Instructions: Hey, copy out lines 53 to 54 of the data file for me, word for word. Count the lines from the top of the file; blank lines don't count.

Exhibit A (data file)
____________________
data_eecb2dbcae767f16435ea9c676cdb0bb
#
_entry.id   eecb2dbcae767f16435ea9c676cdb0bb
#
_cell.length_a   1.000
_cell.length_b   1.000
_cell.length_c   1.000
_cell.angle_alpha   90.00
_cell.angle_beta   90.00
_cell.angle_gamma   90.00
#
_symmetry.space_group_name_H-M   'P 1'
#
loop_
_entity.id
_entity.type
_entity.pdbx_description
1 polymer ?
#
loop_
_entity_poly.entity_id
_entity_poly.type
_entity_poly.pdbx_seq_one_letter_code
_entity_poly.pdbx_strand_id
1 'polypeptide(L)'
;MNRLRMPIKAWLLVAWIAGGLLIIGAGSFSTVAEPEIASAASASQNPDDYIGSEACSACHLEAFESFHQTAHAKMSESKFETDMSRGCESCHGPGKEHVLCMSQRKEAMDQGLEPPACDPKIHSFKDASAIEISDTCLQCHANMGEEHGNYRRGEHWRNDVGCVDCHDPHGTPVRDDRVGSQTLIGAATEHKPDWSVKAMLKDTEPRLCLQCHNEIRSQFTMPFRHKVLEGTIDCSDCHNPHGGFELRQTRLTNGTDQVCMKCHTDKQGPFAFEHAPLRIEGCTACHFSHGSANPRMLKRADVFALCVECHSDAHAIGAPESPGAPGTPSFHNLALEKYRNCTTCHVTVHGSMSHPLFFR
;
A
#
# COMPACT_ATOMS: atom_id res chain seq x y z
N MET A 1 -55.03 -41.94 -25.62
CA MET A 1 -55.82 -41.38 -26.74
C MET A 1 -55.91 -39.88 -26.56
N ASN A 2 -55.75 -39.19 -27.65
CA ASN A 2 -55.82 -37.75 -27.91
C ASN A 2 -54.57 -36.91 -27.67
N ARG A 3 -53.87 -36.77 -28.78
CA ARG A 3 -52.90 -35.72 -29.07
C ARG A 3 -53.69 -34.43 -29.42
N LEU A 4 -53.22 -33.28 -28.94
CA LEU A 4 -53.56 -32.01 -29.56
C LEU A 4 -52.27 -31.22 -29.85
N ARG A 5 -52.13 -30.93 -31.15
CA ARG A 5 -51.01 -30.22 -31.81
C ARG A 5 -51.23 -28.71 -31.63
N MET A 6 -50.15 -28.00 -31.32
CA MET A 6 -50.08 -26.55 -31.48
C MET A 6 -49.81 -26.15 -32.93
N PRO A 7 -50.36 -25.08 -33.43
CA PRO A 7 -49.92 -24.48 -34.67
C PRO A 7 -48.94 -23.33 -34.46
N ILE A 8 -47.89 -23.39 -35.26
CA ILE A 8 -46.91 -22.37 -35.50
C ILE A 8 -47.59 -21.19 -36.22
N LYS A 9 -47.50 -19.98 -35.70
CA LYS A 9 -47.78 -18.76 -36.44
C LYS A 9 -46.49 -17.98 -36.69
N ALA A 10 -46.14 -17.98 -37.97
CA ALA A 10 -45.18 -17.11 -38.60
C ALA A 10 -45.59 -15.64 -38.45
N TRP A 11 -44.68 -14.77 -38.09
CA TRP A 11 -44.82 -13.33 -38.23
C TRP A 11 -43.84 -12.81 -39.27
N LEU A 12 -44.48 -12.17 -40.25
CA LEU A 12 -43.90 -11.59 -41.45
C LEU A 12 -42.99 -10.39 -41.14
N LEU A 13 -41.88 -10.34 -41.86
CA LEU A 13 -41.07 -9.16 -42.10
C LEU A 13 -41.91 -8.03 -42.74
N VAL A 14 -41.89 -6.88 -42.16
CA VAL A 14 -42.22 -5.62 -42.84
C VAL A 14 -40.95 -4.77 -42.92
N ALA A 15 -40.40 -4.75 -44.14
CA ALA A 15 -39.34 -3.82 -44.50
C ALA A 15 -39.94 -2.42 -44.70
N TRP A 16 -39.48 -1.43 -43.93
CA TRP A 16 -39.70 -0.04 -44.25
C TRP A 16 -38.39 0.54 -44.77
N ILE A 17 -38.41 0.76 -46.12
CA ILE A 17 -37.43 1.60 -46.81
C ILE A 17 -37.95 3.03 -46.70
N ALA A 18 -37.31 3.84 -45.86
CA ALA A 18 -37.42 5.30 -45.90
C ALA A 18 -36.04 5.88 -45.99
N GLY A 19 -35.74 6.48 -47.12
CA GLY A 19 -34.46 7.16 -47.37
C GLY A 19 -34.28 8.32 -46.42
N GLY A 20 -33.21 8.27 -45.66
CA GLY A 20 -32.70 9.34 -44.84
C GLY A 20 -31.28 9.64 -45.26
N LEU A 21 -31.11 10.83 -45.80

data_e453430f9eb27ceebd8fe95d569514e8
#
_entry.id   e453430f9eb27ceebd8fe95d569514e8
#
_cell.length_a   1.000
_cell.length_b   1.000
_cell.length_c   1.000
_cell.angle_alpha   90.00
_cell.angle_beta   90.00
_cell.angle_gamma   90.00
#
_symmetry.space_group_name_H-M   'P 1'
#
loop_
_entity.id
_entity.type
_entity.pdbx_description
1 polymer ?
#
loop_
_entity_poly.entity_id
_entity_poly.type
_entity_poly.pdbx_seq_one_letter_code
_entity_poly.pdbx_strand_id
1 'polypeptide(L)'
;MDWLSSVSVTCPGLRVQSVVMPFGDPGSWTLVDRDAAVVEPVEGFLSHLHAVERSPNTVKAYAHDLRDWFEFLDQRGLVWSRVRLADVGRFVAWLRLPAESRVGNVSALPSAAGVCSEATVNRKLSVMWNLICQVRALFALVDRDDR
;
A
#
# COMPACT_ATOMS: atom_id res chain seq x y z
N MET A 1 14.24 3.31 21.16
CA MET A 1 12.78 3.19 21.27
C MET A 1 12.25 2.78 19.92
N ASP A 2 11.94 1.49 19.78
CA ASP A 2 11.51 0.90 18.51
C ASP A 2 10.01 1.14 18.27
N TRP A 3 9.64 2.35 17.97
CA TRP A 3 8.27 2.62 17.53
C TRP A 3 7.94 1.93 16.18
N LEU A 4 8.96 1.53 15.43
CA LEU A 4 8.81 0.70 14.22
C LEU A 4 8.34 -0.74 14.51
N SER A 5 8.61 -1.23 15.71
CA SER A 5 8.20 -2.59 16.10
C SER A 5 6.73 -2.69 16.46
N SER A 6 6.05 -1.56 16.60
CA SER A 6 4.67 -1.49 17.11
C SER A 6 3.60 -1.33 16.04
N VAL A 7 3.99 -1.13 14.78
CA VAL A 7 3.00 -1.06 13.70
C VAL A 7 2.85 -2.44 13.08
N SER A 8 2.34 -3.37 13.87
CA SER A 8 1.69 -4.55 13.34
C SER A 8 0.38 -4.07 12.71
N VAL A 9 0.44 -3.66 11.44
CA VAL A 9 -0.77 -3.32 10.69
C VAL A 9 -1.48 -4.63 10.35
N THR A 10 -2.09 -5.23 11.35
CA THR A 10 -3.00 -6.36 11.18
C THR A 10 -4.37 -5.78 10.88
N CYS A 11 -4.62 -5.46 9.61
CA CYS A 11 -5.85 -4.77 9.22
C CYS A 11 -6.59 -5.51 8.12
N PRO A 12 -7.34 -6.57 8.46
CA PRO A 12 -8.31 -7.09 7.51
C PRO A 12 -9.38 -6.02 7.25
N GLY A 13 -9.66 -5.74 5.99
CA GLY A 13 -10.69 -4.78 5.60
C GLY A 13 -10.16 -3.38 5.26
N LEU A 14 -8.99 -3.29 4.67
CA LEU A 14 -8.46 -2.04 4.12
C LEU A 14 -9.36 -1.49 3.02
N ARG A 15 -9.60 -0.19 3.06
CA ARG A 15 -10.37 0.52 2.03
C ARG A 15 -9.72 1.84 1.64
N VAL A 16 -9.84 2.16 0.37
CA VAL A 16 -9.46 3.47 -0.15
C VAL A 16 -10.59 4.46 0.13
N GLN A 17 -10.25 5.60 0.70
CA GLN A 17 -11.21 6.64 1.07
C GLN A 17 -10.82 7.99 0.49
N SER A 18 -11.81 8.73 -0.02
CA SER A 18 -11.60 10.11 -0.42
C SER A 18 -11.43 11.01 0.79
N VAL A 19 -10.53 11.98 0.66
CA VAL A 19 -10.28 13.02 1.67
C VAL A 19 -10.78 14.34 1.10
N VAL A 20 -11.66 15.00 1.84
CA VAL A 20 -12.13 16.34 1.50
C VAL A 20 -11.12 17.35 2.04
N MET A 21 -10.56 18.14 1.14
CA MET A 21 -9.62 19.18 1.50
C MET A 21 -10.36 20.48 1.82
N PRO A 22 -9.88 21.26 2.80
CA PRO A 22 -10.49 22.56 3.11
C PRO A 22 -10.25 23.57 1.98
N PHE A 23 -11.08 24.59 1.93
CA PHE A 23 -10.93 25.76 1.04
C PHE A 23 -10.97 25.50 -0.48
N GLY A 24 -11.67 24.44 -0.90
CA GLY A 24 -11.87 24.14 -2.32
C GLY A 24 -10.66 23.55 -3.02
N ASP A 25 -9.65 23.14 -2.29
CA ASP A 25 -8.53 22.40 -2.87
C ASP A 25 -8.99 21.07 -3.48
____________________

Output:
CA ILE A 8 -46.91 -22.37 -35.50
C ILE A 8 -47.59 -21.19 -36.22